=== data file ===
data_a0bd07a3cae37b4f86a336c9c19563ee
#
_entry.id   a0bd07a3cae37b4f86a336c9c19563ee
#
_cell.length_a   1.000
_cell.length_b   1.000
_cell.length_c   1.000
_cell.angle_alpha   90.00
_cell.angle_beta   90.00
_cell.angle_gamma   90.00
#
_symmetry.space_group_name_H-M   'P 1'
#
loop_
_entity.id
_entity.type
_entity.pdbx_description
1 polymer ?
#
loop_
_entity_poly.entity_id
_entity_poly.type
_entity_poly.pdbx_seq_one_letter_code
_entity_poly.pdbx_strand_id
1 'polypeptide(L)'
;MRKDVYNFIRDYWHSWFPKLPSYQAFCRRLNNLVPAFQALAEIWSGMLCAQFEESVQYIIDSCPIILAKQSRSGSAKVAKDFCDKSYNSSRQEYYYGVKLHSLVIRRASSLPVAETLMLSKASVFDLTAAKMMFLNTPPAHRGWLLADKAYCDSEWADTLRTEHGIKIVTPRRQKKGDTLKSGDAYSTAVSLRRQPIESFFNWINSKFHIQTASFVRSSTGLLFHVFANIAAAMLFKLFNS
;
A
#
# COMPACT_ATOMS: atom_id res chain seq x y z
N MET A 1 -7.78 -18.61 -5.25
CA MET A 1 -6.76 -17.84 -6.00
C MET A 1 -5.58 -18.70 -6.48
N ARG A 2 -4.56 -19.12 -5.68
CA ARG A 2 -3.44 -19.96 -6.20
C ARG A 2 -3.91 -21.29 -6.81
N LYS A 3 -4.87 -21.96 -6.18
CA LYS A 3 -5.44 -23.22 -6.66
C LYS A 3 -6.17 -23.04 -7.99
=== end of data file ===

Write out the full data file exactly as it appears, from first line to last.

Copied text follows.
data_a0bd07a3cae37b4f86a336c9c19563ee
#
_entry.id   a0bd07a3cae37b4f86a336c9c19563ee
#
_cell.length_a   1.000
_cell.length_b   1.000
_cell.length_c   1.000
_cell.angle_alpha   90.00
_cell.angle_beta   90.00
_cell.angle_gamma   90.00
#
_symmetry.space_group_name_H-M   'P 1'
#
loop_
_entity.id
_entity.type
_entity.pdbx_description
1 polymer ?
#
loop_
_entity_poly.entity_id
_entity_poly.type
_entity_poly.pdbx_seq_one_letter_code
_entity_poly.pdbx_strand_id
1 'polypeptide(L)'
;MRKDVYNFIRDYWHSWFPKLPSYQAFCRRLNNLVPAFQALAEIWSGMLCAQFEESVQYIIDSCPIILAKQSRSGSAKVAKDFCDKSYNSSRQEYYYGVKLHSLVIRRASSLPVAETLMLSKASVFDLTAAKMMFLNTPPAHRGWLLADKAYCDSEWADTLRTEHGIKIVTPRRQKKGDTLKSGDAYSTAVSLRRQPIESFFNWINSKFHIQTASFVRSSTGLLFHVFANIAAAMLFKLFNS
;
A
#
# COMPACT_ATOMS: atom_id res chain seq x y z
N MET A 1 -7.78 -18.61 -5.25
CA MET A 1 -6.76 -17.84 -6.00
C MET A 1 -5.58 -18.70 -6.48
N ARG A 2 -4.56 -19.12 -5.68
CA ARG A 2 -3.44 -19.96 -6.20
C ARG A 2 -3.91 -21.29 -6.81
N LYS A 3 -4.87 -21.96 -6.18
CA LYS A 3 -5.44 -23.22 -6.66
C LYS A 3 -6.17 -23.04 -7.99